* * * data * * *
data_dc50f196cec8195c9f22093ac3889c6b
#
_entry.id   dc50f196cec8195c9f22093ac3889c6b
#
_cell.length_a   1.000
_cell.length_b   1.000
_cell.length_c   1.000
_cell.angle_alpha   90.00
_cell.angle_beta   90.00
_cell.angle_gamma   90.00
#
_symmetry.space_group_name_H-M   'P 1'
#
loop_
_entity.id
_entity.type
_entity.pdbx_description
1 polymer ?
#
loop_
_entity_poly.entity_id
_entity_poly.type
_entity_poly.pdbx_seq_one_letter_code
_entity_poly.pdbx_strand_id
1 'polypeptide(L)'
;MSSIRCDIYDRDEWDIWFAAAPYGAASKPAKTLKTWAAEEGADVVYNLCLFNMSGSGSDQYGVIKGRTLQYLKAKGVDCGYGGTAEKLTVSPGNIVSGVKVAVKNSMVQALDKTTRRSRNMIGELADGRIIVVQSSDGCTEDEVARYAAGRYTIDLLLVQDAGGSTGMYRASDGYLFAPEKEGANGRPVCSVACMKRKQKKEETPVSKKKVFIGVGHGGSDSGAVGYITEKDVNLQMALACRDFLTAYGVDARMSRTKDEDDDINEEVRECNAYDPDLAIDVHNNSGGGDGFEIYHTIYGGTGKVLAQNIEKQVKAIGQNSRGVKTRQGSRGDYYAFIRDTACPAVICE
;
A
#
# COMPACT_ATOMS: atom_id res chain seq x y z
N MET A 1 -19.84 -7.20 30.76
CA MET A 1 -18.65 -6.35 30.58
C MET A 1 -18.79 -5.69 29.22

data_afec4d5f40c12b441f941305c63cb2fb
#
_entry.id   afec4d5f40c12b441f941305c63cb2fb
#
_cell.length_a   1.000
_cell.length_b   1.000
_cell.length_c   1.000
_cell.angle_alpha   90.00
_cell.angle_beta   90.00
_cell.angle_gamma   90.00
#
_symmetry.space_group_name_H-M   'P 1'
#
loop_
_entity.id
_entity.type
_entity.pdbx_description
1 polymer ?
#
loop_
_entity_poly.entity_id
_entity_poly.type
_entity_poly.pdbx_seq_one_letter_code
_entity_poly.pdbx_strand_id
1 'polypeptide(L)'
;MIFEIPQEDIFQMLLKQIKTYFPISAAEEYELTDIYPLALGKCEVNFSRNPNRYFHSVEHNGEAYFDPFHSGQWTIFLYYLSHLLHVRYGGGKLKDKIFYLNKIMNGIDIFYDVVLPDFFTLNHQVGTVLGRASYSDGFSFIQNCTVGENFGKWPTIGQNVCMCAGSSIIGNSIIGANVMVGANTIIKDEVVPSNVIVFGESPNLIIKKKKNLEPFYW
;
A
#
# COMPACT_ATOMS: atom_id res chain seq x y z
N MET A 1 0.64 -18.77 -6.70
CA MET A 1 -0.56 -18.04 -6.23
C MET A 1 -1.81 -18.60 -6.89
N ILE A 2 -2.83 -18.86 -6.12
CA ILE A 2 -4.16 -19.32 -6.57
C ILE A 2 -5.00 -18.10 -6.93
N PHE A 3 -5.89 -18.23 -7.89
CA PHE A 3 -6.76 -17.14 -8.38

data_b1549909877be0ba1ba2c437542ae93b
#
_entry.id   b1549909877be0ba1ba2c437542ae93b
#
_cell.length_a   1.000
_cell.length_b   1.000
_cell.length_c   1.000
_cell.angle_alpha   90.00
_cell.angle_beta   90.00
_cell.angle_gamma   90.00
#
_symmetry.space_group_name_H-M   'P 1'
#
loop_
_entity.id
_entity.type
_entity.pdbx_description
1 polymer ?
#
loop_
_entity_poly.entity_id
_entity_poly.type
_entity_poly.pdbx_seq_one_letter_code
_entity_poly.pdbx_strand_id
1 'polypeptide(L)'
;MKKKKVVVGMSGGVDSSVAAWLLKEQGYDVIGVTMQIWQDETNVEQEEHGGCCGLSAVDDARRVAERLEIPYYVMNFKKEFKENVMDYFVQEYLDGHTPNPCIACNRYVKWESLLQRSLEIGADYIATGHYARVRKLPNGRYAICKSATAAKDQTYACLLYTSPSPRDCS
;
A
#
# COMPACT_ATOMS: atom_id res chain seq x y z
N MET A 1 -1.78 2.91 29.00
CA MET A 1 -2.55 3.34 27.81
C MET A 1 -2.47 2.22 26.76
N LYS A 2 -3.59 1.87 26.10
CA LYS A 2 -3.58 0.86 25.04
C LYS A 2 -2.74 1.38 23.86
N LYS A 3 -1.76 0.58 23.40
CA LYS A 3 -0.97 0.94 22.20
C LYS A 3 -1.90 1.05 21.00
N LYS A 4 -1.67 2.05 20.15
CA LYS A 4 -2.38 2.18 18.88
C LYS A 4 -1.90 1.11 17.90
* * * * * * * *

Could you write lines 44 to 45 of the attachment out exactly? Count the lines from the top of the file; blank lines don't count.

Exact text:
#
_symmetry.space_group_name_H-M   'P 1'